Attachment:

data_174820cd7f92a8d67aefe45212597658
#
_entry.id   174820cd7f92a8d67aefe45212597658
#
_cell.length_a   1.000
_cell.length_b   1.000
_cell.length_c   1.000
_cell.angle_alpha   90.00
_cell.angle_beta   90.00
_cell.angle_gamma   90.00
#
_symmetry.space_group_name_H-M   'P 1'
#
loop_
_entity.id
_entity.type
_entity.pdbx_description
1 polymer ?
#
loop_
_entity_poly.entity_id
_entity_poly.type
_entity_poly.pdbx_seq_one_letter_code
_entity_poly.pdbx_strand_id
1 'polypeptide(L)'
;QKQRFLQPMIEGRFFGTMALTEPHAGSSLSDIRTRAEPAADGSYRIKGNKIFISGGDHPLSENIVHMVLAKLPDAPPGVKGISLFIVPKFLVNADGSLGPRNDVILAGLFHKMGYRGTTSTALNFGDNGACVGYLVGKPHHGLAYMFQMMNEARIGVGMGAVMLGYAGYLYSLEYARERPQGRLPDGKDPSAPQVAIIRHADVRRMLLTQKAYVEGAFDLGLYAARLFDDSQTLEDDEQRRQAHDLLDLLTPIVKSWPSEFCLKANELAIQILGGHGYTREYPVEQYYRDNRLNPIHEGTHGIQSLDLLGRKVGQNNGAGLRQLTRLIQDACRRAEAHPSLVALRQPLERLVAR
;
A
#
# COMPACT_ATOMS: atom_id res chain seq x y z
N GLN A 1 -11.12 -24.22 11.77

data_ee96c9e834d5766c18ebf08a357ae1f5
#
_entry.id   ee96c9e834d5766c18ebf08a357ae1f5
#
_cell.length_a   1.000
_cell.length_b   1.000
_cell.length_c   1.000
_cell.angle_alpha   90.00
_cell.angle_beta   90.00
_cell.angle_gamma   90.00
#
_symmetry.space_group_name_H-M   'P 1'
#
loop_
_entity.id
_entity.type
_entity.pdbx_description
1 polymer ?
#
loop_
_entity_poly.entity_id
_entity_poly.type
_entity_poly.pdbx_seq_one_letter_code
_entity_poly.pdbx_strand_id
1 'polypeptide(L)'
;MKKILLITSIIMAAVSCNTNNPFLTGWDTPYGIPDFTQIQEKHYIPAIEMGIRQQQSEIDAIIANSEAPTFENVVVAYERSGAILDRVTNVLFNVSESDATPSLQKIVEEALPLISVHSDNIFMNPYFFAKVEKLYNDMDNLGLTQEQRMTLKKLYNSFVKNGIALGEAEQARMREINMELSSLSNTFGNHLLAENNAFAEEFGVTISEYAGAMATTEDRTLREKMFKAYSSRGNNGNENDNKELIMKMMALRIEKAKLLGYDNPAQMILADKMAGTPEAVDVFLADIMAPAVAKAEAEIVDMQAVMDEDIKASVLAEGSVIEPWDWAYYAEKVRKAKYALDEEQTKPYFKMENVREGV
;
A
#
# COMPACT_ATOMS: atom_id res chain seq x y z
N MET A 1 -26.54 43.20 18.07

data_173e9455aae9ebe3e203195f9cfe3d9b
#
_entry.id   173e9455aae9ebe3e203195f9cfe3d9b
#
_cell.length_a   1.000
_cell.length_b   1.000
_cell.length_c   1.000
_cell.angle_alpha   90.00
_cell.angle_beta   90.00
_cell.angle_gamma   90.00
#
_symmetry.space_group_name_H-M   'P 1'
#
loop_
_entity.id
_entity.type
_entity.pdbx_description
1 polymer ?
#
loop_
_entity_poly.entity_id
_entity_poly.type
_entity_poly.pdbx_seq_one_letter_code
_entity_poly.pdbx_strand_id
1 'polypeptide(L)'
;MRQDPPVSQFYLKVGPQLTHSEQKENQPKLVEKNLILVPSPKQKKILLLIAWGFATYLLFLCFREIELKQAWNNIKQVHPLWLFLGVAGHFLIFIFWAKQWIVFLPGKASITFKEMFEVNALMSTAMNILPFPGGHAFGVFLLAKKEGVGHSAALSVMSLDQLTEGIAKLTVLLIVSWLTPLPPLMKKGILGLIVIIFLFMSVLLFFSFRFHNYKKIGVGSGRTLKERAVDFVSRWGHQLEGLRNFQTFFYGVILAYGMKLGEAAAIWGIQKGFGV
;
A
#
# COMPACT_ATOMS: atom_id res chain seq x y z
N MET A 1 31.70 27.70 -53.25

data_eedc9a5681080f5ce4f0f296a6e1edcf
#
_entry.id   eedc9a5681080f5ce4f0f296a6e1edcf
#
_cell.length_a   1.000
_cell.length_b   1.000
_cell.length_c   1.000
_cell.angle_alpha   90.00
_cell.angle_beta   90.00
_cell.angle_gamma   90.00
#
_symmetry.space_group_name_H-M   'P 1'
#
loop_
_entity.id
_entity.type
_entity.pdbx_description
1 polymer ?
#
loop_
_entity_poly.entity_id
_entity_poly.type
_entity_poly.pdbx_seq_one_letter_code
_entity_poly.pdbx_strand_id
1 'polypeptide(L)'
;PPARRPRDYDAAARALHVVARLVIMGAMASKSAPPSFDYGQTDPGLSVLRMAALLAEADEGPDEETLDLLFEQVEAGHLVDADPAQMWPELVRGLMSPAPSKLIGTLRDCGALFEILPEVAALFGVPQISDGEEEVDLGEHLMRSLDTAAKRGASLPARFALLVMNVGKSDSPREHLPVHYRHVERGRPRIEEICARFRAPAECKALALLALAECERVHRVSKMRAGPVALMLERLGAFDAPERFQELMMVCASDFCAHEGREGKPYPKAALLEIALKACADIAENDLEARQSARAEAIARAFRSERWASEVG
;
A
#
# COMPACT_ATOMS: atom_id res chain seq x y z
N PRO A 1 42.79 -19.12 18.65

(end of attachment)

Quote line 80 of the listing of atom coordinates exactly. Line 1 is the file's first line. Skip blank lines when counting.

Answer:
1 polymer ?